Tough to deal with India in home conditions, says Steve Rixon

Visitors expecting sporting wickets in four-Test series as Australia's fielding coach praises facilities in Chennai.

Updated: February 09, 2013 14:43 IST
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The first batch of Australians arrived in Chennai on Thursday night. Part of the group was Australia's fielding coach and former New Zealand stumper, Steve Rixon. Friday was devoted to rest and relaxation for the Aussies as they prepared themselves for the arduous four-Test series that begins in Chennai from February 22.

"We have played a lot of cricket over the Australian summer and are in good shape at the moment. Saturday will be a physical day of training and Sunday will be devoted to strategizing for the first warm-up match," said Rixon. Australia will play a two-day practice game against Board President's XI at the Guru Nanak College Ground in Chennai from Monday.

Rixon is the current fielding coach of the Chennai Super Kings and is all praise for the facilities in the southern city. "Chennai is like a second home for me," said the New South Wales native. "I love the city and the facilities here are very good. The boys are happy being in Chennai and are grateful to the locals, who bend over backwards to help us out."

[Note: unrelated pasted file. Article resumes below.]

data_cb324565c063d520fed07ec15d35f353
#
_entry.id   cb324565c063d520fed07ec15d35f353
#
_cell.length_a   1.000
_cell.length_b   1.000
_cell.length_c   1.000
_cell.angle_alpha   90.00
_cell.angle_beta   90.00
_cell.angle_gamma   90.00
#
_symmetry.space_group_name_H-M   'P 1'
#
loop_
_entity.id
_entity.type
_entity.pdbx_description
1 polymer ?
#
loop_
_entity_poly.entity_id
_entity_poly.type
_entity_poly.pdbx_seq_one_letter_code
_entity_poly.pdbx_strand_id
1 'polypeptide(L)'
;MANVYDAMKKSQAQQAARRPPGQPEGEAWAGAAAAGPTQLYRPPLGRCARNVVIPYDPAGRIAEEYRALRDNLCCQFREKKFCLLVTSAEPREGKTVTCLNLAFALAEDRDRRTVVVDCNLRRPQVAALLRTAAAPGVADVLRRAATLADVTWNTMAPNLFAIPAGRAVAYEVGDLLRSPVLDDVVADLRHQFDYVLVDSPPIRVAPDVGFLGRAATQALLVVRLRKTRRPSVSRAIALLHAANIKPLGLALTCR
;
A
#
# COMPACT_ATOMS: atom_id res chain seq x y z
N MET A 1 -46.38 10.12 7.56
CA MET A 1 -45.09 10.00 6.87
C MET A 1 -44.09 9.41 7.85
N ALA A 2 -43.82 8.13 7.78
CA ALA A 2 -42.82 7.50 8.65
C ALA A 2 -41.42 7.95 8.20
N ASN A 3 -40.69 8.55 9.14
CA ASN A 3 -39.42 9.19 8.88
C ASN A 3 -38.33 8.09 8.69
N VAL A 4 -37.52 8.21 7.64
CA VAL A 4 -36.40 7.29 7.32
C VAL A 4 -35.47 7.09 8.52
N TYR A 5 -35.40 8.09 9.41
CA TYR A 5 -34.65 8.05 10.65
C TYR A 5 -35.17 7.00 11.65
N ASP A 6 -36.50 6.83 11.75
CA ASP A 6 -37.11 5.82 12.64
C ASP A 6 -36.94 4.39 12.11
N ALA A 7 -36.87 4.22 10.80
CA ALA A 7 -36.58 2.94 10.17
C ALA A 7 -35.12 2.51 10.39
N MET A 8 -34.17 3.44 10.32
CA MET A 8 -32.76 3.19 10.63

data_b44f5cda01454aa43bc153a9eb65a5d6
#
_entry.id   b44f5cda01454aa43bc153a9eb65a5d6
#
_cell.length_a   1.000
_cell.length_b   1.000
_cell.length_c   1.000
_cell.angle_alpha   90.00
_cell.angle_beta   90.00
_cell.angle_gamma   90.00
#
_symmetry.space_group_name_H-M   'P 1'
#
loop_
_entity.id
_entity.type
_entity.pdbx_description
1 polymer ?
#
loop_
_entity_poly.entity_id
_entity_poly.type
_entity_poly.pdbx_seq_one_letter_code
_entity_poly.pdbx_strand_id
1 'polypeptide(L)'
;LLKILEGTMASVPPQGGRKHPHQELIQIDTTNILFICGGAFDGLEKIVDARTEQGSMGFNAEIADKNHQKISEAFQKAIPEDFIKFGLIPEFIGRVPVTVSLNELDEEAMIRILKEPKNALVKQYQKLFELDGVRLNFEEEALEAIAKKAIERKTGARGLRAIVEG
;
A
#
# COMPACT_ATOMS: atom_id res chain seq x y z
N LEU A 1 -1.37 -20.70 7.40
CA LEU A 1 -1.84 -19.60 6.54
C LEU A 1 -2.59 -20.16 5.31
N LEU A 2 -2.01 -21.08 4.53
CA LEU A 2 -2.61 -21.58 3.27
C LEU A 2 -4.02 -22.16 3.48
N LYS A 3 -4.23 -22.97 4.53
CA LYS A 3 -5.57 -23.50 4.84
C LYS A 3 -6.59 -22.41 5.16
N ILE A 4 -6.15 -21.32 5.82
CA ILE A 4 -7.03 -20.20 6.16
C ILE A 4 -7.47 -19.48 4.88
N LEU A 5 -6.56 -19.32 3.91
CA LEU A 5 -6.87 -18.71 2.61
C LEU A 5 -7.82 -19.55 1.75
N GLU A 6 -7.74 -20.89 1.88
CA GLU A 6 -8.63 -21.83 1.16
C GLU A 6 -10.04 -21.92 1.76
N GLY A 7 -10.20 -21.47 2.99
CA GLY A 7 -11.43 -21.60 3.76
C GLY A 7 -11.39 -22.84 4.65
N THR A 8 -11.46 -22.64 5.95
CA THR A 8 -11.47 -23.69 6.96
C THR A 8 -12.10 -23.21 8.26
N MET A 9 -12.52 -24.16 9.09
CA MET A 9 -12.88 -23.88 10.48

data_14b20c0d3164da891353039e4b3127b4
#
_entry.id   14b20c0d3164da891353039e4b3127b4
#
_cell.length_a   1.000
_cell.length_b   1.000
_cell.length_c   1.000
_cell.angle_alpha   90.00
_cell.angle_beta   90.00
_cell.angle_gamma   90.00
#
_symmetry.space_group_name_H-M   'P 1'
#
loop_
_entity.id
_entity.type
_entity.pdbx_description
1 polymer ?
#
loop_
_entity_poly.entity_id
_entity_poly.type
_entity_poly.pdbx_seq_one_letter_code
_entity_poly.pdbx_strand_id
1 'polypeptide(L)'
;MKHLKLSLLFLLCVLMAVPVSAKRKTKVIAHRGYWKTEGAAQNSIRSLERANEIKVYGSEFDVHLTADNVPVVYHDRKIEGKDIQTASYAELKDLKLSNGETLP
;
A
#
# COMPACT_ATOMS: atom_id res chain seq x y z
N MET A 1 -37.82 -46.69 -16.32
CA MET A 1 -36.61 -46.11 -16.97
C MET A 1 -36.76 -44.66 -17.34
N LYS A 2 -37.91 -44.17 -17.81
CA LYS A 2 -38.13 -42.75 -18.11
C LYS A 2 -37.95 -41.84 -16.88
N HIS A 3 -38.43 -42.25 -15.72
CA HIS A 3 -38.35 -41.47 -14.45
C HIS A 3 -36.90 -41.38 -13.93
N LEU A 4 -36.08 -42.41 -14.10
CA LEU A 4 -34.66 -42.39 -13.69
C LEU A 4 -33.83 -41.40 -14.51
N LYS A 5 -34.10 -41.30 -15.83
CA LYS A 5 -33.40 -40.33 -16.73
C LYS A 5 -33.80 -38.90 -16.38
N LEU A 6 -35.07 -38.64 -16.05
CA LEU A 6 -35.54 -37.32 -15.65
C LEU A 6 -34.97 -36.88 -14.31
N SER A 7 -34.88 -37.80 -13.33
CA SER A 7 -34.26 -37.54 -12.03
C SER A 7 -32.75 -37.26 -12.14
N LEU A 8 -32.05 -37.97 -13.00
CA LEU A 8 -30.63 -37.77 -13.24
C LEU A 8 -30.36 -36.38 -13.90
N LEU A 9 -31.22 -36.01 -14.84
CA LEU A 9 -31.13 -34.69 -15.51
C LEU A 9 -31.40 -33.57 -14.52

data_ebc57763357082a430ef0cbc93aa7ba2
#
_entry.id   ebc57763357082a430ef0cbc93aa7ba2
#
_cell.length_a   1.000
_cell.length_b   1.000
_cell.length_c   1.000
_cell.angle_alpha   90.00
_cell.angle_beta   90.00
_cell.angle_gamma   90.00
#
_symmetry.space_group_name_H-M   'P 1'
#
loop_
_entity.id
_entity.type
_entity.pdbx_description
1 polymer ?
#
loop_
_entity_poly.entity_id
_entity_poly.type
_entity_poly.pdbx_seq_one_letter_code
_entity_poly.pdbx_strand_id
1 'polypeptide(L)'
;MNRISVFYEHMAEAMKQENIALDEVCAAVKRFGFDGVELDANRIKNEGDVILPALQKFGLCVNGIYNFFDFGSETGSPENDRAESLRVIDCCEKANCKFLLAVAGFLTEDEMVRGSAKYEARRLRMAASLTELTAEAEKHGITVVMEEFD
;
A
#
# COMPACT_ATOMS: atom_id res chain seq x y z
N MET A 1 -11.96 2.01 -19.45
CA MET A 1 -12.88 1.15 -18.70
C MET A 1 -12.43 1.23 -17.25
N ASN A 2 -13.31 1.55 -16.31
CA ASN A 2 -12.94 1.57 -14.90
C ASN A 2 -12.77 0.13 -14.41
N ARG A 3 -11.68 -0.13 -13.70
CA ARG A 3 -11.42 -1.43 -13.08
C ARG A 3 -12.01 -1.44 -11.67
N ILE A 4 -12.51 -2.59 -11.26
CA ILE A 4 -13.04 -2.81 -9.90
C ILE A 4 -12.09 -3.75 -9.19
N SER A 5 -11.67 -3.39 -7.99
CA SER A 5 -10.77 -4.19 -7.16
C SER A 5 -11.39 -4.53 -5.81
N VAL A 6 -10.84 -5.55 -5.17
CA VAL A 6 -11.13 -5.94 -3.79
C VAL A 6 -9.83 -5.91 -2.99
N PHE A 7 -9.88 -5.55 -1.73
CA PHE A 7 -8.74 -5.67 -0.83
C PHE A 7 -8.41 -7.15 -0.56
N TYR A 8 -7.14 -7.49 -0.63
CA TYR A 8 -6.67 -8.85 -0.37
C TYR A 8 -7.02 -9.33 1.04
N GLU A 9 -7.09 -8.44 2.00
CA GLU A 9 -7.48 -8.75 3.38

Ed Cowan, Usman Khawaja, Moises Henriques, Steve Smith, James Pattinson, Peter Siddle, Jackson Bird and Nathan Lyon are the eight Australians who arrived in India early to acclimatise to the conditions. Despite criticism from certain quarters on sending the players over in different groups, Rixon reasoned, "It is an advantage to come as early as we can and adapt to the pitches and the lifestyle. India is a very tough side to deal with in home conditions and we need as much preparation as possible."

With his first-hand knowledge of the MA Chidambaram Stadium, Rixon said he expects a competitive pitch at Chepauk. "Look mate, we are not going to get a green seamer. There will be a little pace on Day 1 but should be advantageous to the spinners. At least, the pitches in India are not as bad as the ones we get in Sri Lanka! There are no big ragging wickets here," he said with a wink in Chennai on Saturday.

Playing in the most humid city in India would be a cause for concern for many, but not Rixon. "I have been here during the summers for the IPL. The temperatures now are at least 10 degrees cooler. It's lovely weather by Chennai standards at the moment," Rixon concluded with a smile.

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